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[Phaedrus] Zumax 400W PSU Review

post #1 of 29
Thread Starter 
Howdy folks, been a while eh? I’m back once again with a new power supply review, and hoooo boy have we got a stinker.



I picked this little beauty up at Fry’s for $25, the Zumax X1 ZU-400W power supply.

Right up front we have the bold claim, “DESIGNED BY TOPOWER”. Yeah, right. Topower probably worked as the middleman between the actual manufacturer and Zumax and did the actual importing, but I can tell you for a fact Topower did not design this power supply.

We also have a list of this power supply’s most important features. It has an ATX 20+4 pin cable! Wow, so novel! It also has SATA connectors. Cutting edge! And COLOR BANDS!!!! Yaaaa--wait, what? We’ll get into that in a bit.



First off we know this is an old design, since it has a whopping 30A on the +5V rail, completely excessive for a modern 400W power supply. It claims to have two +12V rails, one 15A and the other 14A. This is a lie, of course.


So let’s get down to business.



Box contents:
1x Power Supply (should hope so!)
1x 18 AWG power cord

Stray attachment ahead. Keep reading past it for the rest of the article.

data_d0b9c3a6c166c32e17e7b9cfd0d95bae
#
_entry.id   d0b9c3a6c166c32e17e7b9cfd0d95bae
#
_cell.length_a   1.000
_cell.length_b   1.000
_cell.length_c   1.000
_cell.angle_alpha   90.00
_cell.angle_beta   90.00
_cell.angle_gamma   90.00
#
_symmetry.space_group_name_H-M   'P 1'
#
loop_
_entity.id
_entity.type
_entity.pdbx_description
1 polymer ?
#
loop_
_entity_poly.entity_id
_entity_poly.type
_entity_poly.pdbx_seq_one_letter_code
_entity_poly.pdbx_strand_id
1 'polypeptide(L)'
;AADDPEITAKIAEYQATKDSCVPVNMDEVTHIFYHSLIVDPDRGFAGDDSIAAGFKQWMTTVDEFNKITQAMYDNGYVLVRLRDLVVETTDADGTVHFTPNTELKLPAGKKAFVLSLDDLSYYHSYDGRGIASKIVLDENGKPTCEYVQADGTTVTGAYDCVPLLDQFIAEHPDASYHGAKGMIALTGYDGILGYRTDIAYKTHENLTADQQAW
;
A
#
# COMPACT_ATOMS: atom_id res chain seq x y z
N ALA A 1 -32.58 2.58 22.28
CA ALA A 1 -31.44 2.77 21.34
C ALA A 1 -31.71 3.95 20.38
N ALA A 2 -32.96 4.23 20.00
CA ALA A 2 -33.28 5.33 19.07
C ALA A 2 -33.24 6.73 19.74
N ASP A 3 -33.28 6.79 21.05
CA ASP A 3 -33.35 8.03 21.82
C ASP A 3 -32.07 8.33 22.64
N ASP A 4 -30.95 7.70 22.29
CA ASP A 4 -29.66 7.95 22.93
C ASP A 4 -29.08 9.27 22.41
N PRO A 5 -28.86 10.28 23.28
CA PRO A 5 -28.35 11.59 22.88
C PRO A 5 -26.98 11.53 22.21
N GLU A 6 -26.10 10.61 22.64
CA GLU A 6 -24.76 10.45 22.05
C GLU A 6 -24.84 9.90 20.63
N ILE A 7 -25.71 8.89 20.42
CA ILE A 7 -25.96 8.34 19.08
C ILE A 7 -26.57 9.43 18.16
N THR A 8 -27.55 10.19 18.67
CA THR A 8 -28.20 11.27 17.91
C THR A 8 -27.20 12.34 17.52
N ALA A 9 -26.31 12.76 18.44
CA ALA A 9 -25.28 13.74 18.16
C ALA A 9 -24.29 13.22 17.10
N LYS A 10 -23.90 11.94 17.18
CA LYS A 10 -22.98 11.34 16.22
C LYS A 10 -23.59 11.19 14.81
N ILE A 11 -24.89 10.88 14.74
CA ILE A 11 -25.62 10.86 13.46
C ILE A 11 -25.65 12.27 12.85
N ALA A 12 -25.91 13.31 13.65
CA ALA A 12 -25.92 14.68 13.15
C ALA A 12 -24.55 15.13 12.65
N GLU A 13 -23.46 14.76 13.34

4x screws
2x zip ties
7x crappy velcro fabric garbage things?

Seriously, I was so confused when I opened this box. I thought that the “color bands” referred to on the front of the box would be zip ties. Color coded zip ties to help you manage your cables, that’s a nice enough addition, right? But I was wrong! They weren’t zip ties at all!



These are vecro straps in the shape of zip ties and they’re just dreadful. They’re made of the cheapest fabric imaginable and they come all stuck together. The colors are horrible, bright primary colors that I can’t imagine fitting into any conceivable color scheme other than a kindergarten playpen. Just awful. The black ones are the only ones I can see anyone wanting to use. I sure wouldn’t use these for cable management unless my life depended on it. Which would be an interesting situation.

Aside from that, an 18 AWG cable is sufficient for a 400W power supply I suppose, and it does come with two actual zip ties, so that’s something.



The power supply itself has a dull gray case with bright purple stickers. Lovely. It also uses two 80mm fans, which is a fad I thought died out long ago. But no, it looks like 2004 called and they don’t want the ZU-400W back. They say we can have it, no really, please keep it, and have we found the WMDs yet? I told them yes. Am I a bad person?



There’s the usual Cthulu face of cables coming out, but this time it’s much more colorful than I’m used to since none of the cables are sleeved, not even the 20+4 pin. That’s really dreadful. The cables are a mix of 18 and 20 AWG, which is pretty poor, and the 20+4 pin is only about 12 inches long. That’s right, you’ve only got a foot of cable to work with, so forget about cable management and just focus on getting the damn thing to reach your motherboard.

Here’s the cable load-out:
1x 20+4 pin
1x ATX12V 4 pin
2x SATA
4x Molex
1x Floppy

Lovely. You could almost build a Skt 939 system with that, if you were high enough to try.